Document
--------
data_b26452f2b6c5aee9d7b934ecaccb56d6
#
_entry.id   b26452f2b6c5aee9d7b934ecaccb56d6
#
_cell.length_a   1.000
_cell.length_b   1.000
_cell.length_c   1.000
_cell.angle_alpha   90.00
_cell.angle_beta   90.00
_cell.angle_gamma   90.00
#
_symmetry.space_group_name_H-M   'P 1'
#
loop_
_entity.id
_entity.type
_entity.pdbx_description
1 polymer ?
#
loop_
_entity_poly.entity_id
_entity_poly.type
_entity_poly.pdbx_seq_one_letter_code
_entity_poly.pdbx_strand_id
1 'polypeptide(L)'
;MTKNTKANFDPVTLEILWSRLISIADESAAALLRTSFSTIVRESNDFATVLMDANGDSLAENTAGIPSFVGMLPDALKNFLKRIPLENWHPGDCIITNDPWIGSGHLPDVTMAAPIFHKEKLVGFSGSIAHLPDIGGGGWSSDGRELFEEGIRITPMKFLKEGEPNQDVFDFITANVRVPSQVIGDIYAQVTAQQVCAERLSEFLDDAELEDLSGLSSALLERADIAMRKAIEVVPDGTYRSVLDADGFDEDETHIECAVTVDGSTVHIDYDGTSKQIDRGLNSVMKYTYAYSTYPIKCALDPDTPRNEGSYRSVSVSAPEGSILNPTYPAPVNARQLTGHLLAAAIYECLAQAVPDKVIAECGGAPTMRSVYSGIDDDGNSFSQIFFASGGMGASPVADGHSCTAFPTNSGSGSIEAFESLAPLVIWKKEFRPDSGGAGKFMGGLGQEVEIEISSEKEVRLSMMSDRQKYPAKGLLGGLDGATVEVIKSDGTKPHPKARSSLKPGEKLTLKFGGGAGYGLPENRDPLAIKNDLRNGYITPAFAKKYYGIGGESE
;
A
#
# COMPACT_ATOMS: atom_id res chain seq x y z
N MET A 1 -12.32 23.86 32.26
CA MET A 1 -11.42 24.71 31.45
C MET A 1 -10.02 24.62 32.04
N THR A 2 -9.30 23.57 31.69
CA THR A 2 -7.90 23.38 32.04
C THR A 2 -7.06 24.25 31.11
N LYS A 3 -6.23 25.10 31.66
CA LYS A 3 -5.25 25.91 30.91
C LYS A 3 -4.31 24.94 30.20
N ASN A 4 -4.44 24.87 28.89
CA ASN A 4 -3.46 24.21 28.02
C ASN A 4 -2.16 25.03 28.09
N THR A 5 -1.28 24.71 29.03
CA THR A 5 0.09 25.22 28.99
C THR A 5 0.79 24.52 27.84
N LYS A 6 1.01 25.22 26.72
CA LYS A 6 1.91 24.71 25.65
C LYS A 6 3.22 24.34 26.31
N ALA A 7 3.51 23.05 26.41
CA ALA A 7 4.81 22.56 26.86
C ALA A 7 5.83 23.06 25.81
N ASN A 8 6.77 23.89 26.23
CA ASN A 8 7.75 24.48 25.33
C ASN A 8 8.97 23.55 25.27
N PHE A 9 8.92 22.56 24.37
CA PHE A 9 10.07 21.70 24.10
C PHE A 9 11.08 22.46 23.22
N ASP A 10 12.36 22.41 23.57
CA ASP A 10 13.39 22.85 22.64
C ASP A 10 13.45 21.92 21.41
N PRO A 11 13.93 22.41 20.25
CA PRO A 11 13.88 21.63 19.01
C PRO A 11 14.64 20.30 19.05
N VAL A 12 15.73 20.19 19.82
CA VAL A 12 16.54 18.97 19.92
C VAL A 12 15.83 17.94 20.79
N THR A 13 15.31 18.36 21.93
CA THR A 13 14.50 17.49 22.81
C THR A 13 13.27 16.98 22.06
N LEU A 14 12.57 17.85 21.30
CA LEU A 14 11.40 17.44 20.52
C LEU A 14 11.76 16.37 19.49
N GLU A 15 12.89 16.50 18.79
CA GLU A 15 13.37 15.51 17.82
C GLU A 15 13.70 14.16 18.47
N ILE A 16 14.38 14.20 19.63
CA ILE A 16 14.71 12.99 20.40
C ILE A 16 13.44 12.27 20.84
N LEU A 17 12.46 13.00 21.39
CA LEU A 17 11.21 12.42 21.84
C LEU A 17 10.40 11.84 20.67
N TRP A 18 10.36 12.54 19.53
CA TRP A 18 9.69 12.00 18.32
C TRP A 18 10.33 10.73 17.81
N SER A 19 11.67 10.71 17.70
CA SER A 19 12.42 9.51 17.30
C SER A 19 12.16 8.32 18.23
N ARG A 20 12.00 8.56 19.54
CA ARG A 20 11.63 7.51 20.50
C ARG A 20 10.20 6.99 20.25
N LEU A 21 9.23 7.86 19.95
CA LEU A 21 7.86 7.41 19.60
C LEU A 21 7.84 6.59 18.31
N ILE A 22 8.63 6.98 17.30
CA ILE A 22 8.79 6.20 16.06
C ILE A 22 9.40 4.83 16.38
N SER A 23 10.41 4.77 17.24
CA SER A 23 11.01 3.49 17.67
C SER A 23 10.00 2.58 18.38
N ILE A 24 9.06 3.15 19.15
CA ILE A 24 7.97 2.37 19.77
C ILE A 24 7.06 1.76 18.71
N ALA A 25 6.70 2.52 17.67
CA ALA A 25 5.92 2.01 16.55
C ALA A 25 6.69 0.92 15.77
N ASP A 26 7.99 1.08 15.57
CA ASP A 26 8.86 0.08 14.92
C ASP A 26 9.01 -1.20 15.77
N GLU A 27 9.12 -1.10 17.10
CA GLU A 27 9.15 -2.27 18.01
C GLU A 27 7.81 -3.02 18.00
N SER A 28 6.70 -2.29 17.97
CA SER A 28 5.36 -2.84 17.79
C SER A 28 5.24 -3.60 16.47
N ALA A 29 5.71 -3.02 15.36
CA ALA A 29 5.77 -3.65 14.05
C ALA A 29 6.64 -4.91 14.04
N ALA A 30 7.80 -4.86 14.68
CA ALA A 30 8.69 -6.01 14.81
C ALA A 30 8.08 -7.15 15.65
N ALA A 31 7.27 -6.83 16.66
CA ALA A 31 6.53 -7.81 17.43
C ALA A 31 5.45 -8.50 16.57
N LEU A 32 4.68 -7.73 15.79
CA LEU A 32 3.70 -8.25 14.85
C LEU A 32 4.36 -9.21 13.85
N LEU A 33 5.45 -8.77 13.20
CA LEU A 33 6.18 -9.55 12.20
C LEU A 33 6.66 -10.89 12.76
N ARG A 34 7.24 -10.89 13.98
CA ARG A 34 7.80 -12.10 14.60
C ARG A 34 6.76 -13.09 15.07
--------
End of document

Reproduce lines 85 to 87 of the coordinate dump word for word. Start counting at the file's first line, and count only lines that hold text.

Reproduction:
N SER A 19 11.67 10.71 17.70
CA SER A 19 12.42 9.51 17.30
C SER A 19 12.16 8.32 18.23